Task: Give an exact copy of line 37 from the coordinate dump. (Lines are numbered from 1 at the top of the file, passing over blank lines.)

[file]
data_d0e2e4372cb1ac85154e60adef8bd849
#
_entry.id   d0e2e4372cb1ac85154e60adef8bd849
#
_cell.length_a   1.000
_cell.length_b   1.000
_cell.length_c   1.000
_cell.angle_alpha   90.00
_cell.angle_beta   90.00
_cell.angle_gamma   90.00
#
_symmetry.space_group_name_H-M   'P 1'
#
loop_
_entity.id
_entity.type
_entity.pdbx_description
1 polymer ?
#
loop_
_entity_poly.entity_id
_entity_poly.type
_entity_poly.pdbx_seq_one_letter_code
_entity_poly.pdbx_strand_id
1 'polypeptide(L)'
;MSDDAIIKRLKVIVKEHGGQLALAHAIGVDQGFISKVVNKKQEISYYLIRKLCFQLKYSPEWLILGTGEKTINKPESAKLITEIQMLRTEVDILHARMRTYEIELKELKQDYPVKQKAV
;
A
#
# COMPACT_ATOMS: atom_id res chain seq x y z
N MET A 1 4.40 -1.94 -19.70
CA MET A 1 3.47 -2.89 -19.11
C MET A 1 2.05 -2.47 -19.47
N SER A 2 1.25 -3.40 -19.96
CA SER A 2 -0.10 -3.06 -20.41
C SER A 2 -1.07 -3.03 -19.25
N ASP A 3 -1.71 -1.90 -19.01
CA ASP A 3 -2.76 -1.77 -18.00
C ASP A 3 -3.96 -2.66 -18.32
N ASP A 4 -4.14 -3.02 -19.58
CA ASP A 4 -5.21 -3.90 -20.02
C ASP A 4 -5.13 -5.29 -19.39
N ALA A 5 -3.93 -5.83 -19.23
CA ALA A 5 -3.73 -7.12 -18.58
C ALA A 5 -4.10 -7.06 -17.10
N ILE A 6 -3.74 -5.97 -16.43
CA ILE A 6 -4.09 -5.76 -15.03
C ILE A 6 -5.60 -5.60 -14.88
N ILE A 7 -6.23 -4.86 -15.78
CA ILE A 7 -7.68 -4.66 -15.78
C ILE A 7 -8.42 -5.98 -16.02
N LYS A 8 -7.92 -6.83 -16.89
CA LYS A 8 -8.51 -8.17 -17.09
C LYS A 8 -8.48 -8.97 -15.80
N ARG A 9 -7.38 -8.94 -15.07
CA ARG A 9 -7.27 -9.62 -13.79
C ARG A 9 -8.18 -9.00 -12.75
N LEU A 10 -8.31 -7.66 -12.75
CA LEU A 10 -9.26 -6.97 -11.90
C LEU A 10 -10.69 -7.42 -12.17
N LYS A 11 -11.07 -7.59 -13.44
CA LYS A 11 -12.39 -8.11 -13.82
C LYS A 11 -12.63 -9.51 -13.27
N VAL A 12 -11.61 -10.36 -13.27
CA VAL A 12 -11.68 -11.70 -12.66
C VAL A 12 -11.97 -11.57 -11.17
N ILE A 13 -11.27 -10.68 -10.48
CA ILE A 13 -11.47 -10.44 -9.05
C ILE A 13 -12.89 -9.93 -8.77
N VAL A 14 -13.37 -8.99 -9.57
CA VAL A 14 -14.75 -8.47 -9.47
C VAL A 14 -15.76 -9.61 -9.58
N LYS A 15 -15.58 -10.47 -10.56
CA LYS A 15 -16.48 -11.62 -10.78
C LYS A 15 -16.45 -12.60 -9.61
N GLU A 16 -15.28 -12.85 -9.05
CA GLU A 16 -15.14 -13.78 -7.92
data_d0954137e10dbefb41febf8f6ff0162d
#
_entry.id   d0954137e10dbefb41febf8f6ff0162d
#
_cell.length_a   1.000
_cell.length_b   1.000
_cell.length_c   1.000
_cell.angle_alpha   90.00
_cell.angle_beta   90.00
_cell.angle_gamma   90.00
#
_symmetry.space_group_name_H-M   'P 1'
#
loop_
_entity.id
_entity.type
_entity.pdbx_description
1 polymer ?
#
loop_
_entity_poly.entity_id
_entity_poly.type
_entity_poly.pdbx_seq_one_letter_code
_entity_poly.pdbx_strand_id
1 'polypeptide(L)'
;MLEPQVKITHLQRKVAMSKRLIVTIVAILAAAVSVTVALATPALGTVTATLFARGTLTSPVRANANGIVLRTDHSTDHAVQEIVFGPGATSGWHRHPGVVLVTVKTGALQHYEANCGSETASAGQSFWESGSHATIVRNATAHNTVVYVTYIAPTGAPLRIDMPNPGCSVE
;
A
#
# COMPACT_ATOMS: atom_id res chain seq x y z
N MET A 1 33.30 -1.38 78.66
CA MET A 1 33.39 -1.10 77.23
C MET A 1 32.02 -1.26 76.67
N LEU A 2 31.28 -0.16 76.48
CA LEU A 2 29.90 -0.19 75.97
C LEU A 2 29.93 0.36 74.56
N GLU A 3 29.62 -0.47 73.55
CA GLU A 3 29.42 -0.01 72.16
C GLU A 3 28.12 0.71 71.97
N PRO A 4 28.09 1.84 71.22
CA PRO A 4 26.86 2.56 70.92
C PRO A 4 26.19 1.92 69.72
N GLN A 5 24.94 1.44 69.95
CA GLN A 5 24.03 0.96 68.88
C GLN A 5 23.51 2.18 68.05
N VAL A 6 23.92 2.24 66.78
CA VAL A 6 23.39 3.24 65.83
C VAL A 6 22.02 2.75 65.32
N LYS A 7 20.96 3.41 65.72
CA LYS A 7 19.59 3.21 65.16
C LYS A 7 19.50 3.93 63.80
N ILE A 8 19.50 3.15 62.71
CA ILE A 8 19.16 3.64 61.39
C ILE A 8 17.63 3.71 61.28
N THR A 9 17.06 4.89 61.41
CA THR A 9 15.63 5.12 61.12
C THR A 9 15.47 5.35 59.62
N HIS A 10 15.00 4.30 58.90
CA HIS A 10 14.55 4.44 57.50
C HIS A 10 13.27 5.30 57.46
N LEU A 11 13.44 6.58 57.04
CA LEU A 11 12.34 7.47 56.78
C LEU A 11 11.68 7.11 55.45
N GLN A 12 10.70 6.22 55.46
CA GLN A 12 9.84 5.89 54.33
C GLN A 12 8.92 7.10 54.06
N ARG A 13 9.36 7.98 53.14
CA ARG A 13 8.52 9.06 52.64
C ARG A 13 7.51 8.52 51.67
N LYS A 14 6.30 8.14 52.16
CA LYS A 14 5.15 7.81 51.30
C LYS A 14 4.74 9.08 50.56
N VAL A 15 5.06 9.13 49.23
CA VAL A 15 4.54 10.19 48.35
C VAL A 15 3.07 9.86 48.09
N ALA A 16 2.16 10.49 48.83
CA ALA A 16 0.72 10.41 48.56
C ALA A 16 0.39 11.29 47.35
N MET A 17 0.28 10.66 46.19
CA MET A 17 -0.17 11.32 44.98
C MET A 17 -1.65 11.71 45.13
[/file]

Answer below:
N ASP A 3 -1.71 -1.90 -19.01